Another name for the insurer, insurance company, or underwriter of risk.
Healthcare and health insurance definitions.
Case management is typically used for members who have a catastrophic illness or injury or are receiving long-term or specialized care. Case managers help members navigate their plan’s benefits, get the services they need, and help to provide continuity of care and transition planning.
A document that provides proof of a person’s insurance coverage. Under HIPAA laws, health insurers must issue this certificate to individuals when their coverage ends under an employer-provided group health plan, or under certain individual policies.
Services (inpatient or outpatient) related to the treatment of addiction and/or substance abuse disorders.
A bill submitted by a provider (or a member) to an insurance company to establish that medical services were provided.
Healthcare facility that provides preventive, diagnostic, and treatment services to patients in an outpatient setting.
See coordination of benefits.
Acronym for Consolidated Omnibus Budget Reconciliation Act, a federal law that requires employers to offer continued health insurance coverage to employees whose health and dental insurance coverage terminates. COBRA applies only to groups of 20 or more employees; groups with fewer than 20 employees are subject to state continuation laws.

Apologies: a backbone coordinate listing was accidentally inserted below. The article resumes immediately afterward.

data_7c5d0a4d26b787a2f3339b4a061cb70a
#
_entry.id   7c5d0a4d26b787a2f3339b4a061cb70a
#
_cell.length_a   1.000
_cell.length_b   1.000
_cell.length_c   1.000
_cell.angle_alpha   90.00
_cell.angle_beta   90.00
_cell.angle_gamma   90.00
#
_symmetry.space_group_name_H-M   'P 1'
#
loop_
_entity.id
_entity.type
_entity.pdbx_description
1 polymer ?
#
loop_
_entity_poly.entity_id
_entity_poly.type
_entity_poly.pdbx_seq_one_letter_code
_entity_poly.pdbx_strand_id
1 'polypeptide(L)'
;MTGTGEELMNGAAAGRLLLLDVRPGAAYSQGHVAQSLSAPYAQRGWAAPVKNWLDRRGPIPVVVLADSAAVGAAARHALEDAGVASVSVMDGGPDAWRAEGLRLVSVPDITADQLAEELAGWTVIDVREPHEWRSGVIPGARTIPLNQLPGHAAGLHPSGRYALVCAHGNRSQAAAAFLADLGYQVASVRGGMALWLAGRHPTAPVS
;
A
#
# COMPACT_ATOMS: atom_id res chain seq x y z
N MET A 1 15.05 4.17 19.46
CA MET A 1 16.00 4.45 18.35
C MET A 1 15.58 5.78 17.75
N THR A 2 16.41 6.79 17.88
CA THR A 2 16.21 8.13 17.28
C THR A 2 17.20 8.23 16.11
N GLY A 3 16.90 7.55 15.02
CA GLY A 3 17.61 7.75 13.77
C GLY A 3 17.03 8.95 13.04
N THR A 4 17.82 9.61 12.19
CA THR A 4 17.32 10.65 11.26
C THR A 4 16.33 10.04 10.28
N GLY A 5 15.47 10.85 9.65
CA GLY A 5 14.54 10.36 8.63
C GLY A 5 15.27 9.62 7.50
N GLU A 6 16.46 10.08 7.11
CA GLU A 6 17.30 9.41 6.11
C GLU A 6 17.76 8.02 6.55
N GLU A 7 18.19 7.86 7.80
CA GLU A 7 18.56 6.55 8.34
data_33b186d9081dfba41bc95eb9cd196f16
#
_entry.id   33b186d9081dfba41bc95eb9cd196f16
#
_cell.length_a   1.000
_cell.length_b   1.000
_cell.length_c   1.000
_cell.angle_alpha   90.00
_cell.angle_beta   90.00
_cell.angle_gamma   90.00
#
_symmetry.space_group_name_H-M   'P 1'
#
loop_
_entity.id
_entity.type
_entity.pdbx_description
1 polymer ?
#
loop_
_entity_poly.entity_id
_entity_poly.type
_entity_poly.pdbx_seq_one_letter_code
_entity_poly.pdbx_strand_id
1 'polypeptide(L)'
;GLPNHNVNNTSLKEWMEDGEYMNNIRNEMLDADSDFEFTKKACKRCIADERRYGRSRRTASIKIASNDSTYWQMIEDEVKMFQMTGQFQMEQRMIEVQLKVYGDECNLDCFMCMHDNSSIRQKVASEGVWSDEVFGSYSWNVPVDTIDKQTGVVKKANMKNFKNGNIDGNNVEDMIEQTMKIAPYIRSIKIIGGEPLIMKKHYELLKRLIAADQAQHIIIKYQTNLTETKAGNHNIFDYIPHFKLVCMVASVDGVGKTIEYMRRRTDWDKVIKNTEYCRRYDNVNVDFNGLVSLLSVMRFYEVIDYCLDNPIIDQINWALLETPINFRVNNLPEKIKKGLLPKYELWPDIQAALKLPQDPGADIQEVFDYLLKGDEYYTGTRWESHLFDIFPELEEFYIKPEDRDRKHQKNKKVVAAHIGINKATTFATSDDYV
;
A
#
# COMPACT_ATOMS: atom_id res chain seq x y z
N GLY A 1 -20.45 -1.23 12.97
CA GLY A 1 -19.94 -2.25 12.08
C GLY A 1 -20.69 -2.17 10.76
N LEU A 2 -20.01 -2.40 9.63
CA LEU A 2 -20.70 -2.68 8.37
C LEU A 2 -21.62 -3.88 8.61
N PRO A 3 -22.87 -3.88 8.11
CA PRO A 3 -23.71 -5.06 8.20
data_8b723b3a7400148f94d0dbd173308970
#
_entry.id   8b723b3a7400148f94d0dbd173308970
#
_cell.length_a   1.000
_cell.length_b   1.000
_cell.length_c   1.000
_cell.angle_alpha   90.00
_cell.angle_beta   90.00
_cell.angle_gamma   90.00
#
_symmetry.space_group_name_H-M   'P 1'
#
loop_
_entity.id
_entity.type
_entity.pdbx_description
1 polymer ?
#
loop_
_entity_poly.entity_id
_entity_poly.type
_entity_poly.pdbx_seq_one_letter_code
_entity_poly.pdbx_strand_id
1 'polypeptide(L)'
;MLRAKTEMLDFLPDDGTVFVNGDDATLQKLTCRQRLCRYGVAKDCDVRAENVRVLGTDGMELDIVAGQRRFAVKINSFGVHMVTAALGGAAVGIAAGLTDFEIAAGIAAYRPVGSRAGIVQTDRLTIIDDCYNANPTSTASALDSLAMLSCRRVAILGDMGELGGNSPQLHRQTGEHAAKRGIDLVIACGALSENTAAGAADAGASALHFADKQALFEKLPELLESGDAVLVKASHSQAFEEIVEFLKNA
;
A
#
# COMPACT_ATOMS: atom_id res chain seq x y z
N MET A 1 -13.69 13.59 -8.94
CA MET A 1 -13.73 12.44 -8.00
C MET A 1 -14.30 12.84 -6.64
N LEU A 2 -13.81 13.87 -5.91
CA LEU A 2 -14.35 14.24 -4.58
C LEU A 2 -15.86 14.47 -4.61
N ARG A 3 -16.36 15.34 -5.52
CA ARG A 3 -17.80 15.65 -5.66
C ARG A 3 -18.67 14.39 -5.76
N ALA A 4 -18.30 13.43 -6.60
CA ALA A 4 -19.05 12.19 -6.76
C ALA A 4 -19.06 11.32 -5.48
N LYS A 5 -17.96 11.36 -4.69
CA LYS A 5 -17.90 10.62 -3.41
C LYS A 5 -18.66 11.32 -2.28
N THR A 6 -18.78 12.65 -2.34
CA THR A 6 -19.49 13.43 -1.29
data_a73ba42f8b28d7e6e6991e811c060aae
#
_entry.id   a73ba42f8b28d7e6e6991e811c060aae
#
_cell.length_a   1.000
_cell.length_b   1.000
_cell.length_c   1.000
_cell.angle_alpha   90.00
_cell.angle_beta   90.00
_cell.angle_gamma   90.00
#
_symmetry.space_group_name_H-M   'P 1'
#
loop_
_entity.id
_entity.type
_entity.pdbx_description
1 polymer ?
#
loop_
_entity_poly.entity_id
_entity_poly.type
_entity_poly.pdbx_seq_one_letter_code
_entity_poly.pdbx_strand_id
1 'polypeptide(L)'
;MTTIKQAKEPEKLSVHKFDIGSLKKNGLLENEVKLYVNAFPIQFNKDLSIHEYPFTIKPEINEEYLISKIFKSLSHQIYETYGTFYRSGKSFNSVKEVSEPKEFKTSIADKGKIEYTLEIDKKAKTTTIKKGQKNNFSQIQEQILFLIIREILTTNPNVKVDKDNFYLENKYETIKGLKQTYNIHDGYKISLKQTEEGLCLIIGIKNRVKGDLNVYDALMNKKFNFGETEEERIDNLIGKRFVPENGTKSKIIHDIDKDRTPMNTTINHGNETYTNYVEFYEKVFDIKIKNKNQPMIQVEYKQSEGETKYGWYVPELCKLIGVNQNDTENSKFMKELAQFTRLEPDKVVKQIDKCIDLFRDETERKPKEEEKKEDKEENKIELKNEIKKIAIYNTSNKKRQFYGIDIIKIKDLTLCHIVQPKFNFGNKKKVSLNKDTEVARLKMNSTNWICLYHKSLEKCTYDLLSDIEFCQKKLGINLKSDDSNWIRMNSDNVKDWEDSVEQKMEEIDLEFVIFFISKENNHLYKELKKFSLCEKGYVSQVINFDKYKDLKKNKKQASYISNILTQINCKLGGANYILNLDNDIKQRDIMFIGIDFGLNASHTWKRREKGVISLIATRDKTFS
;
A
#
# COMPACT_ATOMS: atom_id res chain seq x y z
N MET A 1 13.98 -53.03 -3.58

See certificate of creditable coverage.
Coinsurance is how much you owe for a covered healthcare service or prescription, calculated as a percentage of the allowed service amount. View our video, What is co-insurance?
An expression of dissatisfaction about a specific problem encountered by a member, or about a decision by the insurer (or agent acting on behalf of the insurer). A complaint must include a request for action to resolve the problem or change the decision.
Conditions due to pregnancy, labor and delivery that require medical care to prevent serious harm to the health of the mother or the fetus. Morning sickness and a nonemergency caesarean section aren’t complications of pregnancy. See ACA Uniform Glossary
When people have more than one health insurance policy, this coordination indicates which insurance plan will pay the claim, or pay the claim first. There are different types of COB provisions. Some types of COB mean that both plans contribute to paying covered expenses and there may be little or no out-of-pocket cost to the member. Other COB provisions only compare the benefits of the two plans and ensure that the benefit is paid at the better of the two possible benefits. When benefits are coordinated, one plan pays benefits first (the “primary coverage”) and the other pays based on the remaining balance (the “secondary coverage”).
When a member is responsible for paying a portion of the cost of care via deductibles, copayments, or coinsurance.
Services or benefits provided through a health insurance plan.
Current procedural terminology are codes used by healthcare professions to identify the medical services provided to a member. CPT codes are usually listed on a member’s explanation of benefits (EOB) statement.